Ex-WHITE LION Singer MIKE TRAMP: 'I Would Not Wanna Play With VITO BRATTA For Anything In The World'

Ex-WHITE LION Singer MIKE TRAMP: 'I Would Not Wanna Play With VITO BRATTA For Anything In The World'

Ex-WHITE LION singer Mike Tramp says that he has no interest in reuniting with guitarist Vito Bratta.

The Danish-born singer hasn't played with his former songwriting partner and bandmate since WHITE LION performed its last concert in Boston in September 1991.

In the twenty-six years since WHITE LION broke up, Bratta's public profile has been virtually nonexistent, while Tramp has remained active, recording and touring as a solo artist and with the bands FREAK OF NATURE, THE ROCK 'N' ROLL CIRCUZ and, more recently, BAND OF BROTHERS. Tramp also attempted to revive WHITE LION with the 2008 album "Return Of The Pride", featuring new members. Two years later, Tramp ceded ownership of the name WHITE LION to Bratta in an out-of-court settlement.

Although Tramp continues to be asked about a possible WHITE LION reunion in almost every interview, he says that he would not want to resurrect the band that made him famous.

"The thing is that I would not wanna play with Vito Bratta for anything in the world, I wouldn't wanna spend any time with him," Mike told "Rock Talk With Mitch Lafon" (hear audio below). "We have not talked for many, many years. There's nothing to talk about. He has nothing to add to the table, and I will let him rest in peace. Because I don't need him and I will not go back and do that."

He continued: "I'm performing a major amount of WHITE LION songs with the BAND OF BROTHERS in a modern version, and the fans are embracing it because they feel it's real and they understand that this is Mike Tramp up on stage — fifty percent of the WHITE LION songwriting [team] — performing the songs in 2017 his way. And that makes sense. It's not Mike Tramp up there being WHITE LION and stuff like that.

"I have finally gotten to that moment where I really cherish and enjoy playing those songs — it just feels like it's real and it's natural in where we are today," he added. "This is not a rehashed version of a band featuring the bass player and the logo."

Tramp, who is currently promoting a solo box set, "This & That (But A Whole Lot More)", believes that the reason so many people felt a personal connection with WHITE LION's music had to do with the quality of group's songwriting.

"I don't know what was so special [about the musical chemistry between Vito and me], except for when you listen to the songs, of all the bands we were competing against in the '80s, if you can call it that, when you now go back to the catalog and you listen… And the fans will do this, and they will say, 'WHITE LION has its own place,'" he said. "I don't think you can compare WHITE LION to WARRANT or RATT. They have their own place, except for maybe the look and the hair and how we all got boxed together.

"Vito Bratta and Mike Tramp had no friendship together except for [the fact that] we played in the same band," he continued. "We had nothing that we shared except for the songwriting we accomplished when we sat down and looked at each other, like almost two chess players or something like that. But when that song was written, Vito went home and I went out into the real world and shared my life with people — [whether] it was riding my Harley, playing baseball… whatever it was. So we had nothing, absolutely nothing in common except for we knew when we had written a great song."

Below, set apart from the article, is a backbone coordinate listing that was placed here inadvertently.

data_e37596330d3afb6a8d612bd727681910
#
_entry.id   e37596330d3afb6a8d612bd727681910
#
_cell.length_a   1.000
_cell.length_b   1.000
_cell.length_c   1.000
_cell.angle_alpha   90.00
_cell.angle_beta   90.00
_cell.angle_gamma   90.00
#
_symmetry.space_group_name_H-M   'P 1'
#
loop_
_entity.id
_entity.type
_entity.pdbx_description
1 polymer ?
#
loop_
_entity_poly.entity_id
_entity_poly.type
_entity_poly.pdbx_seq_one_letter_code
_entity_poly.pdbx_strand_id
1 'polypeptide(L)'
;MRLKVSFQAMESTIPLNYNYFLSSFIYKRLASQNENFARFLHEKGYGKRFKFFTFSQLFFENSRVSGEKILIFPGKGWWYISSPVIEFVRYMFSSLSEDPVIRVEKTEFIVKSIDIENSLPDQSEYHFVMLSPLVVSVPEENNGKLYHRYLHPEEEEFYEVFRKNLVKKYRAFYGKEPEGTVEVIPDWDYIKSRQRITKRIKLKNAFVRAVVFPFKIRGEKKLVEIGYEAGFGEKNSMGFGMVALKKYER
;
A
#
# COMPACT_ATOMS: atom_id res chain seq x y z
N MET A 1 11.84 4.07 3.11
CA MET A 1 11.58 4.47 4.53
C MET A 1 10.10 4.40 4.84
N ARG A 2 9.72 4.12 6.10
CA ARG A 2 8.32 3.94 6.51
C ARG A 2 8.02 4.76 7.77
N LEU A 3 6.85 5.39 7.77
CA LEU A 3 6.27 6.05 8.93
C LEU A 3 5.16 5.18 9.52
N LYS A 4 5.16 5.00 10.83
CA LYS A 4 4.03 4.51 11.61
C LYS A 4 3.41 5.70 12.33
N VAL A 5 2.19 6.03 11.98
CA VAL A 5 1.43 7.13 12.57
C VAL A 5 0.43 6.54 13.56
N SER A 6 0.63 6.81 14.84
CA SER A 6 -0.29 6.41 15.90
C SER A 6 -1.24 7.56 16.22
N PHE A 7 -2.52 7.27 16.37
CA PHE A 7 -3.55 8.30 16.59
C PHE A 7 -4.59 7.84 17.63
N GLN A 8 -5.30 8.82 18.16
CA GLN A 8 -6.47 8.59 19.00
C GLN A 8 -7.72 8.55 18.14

Mainly active in the 1980s and early 1990s, WHITE LION released its debut album, "Fight To Survive", in 1985. The band had its breakthrough with the double-platinum-selling "Pride" album, which produced two Top 10 hits: "Wait" and "When The Children Cry". The band continued its success with the third album, "Big Game", which achieved gold status.

By the time WHITE LION released its final album, 1991's "Mane Attraction", alternative rock was in the ascendancy, leading to a swift decline of the so-called "hair metal" scene in terms of sales, popularity, radio play, and most importantly, relevance.

COMMENTS

To comment on a BLABBERMOUTH.NET story or review, you must be logged in to an active personal account on Facebook. Once you're logged in, you will be able to comment. User comments or postings do not reflect the viewpoint of BLABBERMOUTH.NET and BLABBERMOUTH.NET does not endorse, or guarantee the accuracy of, any user comment. To report spam or any abusive, obscene, defamatory, racist, homophobic or threatening comments, or anything that may violate any applicable laws, use the "Report to Facebook" and "Mark as spam" links that appear next to the comments themselves. To do so, click the downward arrow on the top-right corner of the Facebook comment (the arrow is invisible until you roll over it) and select the appropriate action. You can also send an e-mail to blabbermouthinbox(@)gmail.com with pertinent details. BLABBERMOUTH.NET reserves the right to "hide" comments that may be considered offensive, illegal or inappropriate and to "ban" users that violate the site's Terms Of Service. Hidden comments will still appear to the user and to the user's Facebook friends. If a new comment is published from a "banned" user or contains a blacklisted word, this comment will automatically have limited visibility (the "banned" user's comments will only be visible to the user and the user's Facebook friends).